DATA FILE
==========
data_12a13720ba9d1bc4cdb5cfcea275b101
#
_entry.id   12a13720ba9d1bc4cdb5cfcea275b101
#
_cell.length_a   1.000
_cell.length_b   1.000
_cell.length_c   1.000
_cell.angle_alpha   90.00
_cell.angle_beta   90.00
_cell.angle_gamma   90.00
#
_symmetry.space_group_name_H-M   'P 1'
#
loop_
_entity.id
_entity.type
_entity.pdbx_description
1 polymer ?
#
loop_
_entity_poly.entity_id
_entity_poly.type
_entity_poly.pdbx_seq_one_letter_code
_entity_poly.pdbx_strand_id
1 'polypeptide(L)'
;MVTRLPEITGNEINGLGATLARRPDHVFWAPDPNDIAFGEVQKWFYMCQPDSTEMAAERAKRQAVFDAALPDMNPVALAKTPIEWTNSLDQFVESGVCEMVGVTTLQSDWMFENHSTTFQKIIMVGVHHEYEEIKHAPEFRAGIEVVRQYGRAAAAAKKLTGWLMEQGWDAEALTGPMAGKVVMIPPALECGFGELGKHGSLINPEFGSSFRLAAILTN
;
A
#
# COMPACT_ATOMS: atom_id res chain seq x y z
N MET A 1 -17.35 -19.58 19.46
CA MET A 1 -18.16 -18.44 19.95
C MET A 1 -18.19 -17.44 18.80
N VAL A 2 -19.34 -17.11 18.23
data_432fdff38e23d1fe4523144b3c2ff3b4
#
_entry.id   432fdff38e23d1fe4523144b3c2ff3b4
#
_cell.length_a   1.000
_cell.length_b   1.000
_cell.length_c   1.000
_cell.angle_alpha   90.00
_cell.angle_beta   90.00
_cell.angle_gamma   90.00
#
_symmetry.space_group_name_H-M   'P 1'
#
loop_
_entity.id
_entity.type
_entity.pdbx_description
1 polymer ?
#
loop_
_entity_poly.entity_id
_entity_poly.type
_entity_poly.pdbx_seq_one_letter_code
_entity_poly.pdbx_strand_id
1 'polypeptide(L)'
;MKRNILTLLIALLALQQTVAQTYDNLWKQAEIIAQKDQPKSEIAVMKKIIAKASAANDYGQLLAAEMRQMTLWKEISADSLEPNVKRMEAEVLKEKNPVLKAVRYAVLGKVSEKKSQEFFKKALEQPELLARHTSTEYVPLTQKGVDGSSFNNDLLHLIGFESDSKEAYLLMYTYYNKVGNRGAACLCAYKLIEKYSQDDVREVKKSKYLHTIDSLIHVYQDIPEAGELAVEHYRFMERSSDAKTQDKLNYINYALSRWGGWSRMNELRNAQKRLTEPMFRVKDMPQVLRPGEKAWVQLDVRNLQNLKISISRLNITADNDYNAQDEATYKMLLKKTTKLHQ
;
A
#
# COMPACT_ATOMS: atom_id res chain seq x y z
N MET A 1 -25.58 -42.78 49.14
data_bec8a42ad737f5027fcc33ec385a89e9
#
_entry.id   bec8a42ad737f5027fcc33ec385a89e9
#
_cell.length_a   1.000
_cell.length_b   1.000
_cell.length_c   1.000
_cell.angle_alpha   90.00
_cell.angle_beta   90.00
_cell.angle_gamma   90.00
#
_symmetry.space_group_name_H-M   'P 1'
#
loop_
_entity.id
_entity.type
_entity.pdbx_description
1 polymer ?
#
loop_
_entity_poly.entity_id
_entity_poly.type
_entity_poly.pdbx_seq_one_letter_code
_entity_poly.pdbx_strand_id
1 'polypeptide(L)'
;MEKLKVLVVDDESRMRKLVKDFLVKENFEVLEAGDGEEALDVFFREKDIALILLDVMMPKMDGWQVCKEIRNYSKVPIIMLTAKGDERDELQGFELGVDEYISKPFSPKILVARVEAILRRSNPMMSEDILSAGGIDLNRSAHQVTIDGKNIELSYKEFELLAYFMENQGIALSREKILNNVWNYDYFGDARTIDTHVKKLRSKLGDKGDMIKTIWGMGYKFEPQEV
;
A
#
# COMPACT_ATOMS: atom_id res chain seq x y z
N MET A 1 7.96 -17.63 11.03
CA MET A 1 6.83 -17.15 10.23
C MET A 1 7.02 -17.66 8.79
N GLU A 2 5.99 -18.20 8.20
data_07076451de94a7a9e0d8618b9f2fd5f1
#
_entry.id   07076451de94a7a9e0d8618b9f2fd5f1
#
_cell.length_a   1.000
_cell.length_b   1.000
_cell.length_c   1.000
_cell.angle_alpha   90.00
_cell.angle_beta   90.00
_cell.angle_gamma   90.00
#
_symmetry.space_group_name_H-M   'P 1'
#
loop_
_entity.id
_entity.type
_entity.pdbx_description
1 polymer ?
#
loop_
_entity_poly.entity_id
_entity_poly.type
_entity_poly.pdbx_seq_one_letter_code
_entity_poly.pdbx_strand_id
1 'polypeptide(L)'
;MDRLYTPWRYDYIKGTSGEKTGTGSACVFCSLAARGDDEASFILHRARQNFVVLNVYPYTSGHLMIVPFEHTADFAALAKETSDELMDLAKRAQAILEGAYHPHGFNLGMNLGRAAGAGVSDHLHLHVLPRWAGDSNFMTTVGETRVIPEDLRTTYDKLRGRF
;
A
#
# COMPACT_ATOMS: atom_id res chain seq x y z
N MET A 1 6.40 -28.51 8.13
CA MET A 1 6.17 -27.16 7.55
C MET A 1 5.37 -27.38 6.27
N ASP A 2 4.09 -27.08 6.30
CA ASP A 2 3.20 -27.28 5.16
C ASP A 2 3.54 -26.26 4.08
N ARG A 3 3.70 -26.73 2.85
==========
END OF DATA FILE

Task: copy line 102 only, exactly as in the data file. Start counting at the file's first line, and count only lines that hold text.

_entry.id   07076451de94a7a9e0d8618b9f2fd5f1